At the Fair Grounds, Bruce Springsteen was good value.
Well before he took the stage shortly after 4:15 p.m., Saturday at Jazz Fest was about Bruce Springsteen. Those who arrived at the Fair Grounds in the first hour encountered heavy crowds as people got to Jazz Fest early with the hopes of setting up camp on the Acura lawn. As a result, by the time Allen Toussaint performed on the stage at 12:45 p.m., people were already claiming track space.
Part of the desire to camp for Springsteen is that for fans, Jazz Fest tickets are bargain. People complain about festival ticket prices, but at Springsteen’s next stop in Woodlands, Texas, tickets start at $71 and buyers don’t get the rest of a festival for the price of admission. Tickets a less established act like Foster the People, which played opposite Springsteen on the Samsung Galaxy Stage still cost $70 or more in other venues. Whether such acts belong at Jazz Fest is one debate; the logic of camping out to see Springsteen at the easiest ticket on the tour is another.
For me, the show was too familiar to thrill. It’s sweet that Bruce Springsteen still wants to hearken back to 2006 and play songs from We Shall Overcome: The Seeger Sessions, but recent shows have included covers of AC/DC’s “Highway to Hell” and The Clash’s “Clampdown,” and a song he gave to Southside Johnny and the Asbury Jukes - “Hearts of Stone.” Some of that would have given some distinction to a set that seemed awfully familiarr.
The biggest surprise came when John Fogerty came out to join Springsteen on the exciting “Green River” and the crowd-pleasing “Proud Mary.” The former was better rock ’n’ roll; the latter sparked a sing-along.
Springsteen also brought singer Rickie Lee Jones on stage, but that was less successful. She has moved to New Orleans, and when called onstage, she situated herself next to Patti Scialfa. But when Springsteen drew attention to her during “Jesse James,” it was clear she didn’t know the words. Backing vocals were rarely audible throughout the show, so she was more a presence than a contributor.
From where I was standing, the show’s sound was dismal for most of the set. Evidently you can see Springsteen relatively cheaply, but hearing him costs money. Reports had said that Tom Morello’s contributions on the tour had been stellar, but he was only audible on “The Ghost of Tom Joad,” when he blazed through a solo that showed off many of his techniques and tricks. It didn’t help that the E Street Band is huge, often with four guitars, five horns, backing vocalists, a fiddle player, and a piano player before Jones was added to the mix. That much sound has to create some sonic murk, but Springsteen’s lead vocal and the treble sounds were the only ones that could be consistently heard.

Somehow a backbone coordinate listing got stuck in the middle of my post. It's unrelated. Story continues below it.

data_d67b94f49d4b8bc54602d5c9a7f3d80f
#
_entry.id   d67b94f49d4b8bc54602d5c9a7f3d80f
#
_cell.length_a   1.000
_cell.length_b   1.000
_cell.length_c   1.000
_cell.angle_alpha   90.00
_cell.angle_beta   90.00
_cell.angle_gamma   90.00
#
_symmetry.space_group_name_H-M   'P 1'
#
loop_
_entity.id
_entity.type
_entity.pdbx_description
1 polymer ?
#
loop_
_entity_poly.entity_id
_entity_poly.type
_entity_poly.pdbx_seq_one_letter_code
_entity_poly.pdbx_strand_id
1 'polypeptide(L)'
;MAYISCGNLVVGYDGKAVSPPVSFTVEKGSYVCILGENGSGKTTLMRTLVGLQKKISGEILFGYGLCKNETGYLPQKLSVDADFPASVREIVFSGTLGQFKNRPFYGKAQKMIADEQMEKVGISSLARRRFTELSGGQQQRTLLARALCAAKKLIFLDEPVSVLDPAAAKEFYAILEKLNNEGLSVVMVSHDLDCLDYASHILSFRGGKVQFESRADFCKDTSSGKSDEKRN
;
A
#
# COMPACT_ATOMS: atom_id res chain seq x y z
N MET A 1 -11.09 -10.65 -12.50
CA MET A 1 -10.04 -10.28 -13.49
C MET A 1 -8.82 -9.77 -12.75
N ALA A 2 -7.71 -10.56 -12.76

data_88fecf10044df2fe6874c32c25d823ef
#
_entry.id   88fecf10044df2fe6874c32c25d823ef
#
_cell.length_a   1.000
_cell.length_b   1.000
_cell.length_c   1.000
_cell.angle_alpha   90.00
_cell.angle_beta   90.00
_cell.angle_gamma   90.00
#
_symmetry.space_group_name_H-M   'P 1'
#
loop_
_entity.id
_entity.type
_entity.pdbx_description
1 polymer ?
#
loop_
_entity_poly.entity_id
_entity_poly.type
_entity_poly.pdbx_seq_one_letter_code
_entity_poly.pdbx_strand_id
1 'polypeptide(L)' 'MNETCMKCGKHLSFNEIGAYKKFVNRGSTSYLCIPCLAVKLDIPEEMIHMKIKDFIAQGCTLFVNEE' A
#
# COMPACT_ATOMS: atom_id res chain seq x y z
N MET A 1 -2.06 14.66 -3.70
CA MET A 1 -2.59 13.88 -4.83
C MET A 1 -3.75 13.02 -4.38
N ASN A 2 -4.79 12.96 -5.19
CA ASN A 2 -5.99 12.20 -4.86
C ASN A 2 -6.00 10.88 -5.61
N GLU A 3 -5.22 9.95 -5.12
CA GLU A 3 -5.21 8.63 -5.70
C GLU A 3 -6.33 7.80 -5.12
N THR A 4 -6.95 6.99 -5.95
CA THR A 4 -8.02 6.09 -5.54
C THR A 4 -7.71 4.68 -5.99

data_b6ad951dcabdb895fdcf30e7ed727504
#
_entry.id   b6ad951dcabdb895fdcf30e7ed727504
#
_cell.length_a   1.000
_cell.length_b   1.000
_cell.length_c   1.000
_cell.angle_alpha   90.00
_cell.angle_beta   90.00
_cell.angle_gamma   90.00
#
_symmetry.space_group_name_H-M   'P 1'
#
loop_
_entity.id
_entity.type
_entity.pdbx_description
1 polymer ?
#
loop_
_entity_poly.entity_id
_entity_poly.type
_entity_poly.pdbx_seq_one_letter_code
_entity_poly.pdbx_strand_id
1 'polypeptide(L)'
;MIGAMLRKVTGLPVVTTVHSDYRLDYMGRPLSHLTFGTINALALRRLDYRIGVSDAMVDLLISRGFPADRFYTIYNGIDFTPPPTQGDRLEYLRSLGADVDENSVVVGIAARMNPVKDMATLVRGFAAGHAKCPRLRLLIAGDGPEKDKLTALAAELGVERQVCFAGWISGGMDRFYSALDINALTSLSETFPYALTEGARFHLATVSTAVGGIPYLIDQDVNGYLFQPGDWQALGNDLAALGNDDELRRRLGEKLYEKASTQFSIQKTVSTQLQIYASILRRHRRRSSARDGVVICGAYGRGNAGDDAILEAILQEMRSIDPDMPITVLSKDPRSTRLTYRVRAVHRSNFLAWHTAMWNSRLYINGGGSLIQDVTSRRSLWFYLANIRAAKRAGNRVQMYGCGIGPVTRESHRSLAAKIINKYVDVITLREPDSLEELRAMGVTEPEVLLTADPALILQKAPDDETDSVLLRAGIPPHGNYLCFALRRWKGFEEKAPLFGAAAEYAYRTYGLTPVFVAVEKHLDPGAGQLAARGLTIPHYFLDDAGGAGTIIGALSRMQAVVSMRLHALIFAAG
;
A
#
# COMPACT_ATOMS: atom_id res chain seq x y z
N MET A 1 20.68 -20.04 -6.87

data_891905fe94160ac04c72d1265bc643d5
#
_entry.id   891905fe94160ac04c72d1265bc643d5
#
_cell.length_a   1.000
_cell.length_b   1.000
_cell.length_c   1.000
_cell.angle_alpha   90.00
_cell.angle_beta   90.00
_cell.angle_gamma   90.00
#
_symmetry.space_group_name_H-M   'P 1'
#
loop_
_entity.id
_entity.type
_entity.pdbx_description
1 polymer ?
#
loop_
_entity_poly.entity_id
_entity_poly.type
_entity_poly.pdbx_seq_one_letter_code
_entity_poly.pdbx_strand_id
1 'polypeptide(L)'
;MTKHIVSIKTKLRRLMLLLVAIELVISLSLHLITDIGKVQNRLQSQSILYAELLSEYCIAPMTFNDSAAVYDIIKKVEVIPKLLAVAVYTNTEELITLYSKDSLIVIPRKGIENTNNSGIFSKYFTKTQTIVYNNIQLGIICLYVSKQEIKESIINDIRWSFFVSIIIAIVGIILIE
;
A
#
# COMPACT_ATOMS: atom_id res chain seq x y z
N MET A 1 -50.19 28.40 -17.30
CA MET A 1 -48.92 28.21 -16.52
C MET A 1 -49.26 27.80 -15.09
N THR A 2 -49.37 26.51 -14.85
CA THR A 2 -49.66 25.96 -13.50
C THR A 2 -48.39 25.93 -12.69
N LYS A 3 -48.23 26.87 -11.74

It’s not right to say the show was slow or uninteresting because it was very obviously a crowd pleaser, and it was well played with integrity and class. But the show lacked distinction - something that would have been less of an issue had there been more time between shows. But at his third show in eight years and second in two, “O Mary Don’t You Weep” and “When the Saints Go Marching In” don’t have the same pop that they’ve had in the past.
Also on Saturday:
- It took nine people to balance Henry Butler in the Blues Tent, but the Butler, Bernstein & the Hot 9 set often cast Steven Bernstein’s band in the role of counterweight to Butler’s effusive style on piano. Material for the set leaned toward R&B and less the traditional jazz tunes played on the upcoming Viper Drag, which suited the local setting just fine. In the Blues Tent, Butler’s still a hero, and songs such as “Dixie Walker” and “Henry’s Boogie” gave him ample room to move. On those compositions, the Hot 9 referenced his lines to build parts with their own logic, but the set ended with “Big Chief” with Allen Toussaint making a guest spot, and “Iko Iko,” which were piano showcases first, band second. They were still good, the relationship felt less equal and the pieces less for it. For more, see my review at The New Orleans Advocate.
- Part of the beauty of Helen Gillet's Saturday morning set on the Lagniappe Stage was how satisfying her pieces were in their first notes, and how organically they grew into richer, more involved pieces. But for one song, she looped sparingly, keeping things minimal. Gillet only really built layers for a solo section that she let go when she got back to the verse - a reminder that the looping is also a musical choice, not a necessity.
- There’s something charmingly homemade about the music of Alexis and the Samurai. Even when other musicians join them (as a few did on the Lagniappe Stage), the songs seem like windows into Alexis Marceaux and Sam Craft’s world, complete with in-jokes and moments that are perfect because they’re perfectly them.
- I also reviewed Micah McKee and Little Maker for the Advocate. It reads in part:
When Micah McKee and Little Maker played Louis Armstrong on the Lagniappe Stage, they selected “(What Did I Do to Be So) Black and Blue.” They treated it not as sacred text but as a smart, well-crafted song, one that also had significant gravity.